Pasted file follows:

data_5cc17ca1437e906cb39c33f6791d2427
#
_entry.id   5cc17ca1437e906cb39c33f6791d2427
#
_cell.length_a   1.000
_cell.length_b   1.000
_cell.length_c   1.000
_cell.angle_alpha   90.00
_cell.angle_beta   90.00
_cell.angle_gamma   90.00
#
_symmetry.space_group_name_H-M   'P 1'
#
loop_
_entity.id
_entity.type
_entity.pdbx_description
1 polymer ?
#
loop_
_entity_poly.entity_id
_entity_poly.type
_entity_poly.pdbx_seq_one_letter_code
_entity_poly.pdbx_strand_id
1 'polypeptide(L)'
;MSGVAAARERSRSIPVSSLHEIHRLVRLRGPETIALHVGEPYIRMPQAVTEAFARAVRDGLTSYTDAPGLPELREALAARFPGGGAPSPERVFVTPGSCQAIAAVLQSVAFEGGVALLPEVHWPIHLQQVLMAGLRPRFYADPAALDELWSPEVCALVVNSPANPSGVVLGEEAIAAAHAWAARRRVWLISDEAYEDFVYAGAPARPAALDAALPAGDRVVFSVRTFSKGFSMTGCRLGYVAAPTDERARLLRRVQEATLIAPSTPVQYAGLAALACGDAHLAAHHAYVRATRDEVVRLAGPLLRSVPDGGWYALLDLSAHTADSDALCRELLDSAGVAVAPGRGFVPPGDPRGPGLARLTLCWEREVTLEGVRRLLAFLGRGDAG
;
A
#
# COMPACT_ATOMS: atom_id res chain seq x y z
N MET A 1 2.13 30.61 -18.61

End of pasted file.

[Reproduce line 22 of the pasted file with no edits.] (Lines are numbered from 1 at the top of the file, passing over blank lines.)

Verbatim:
_entity_poly.type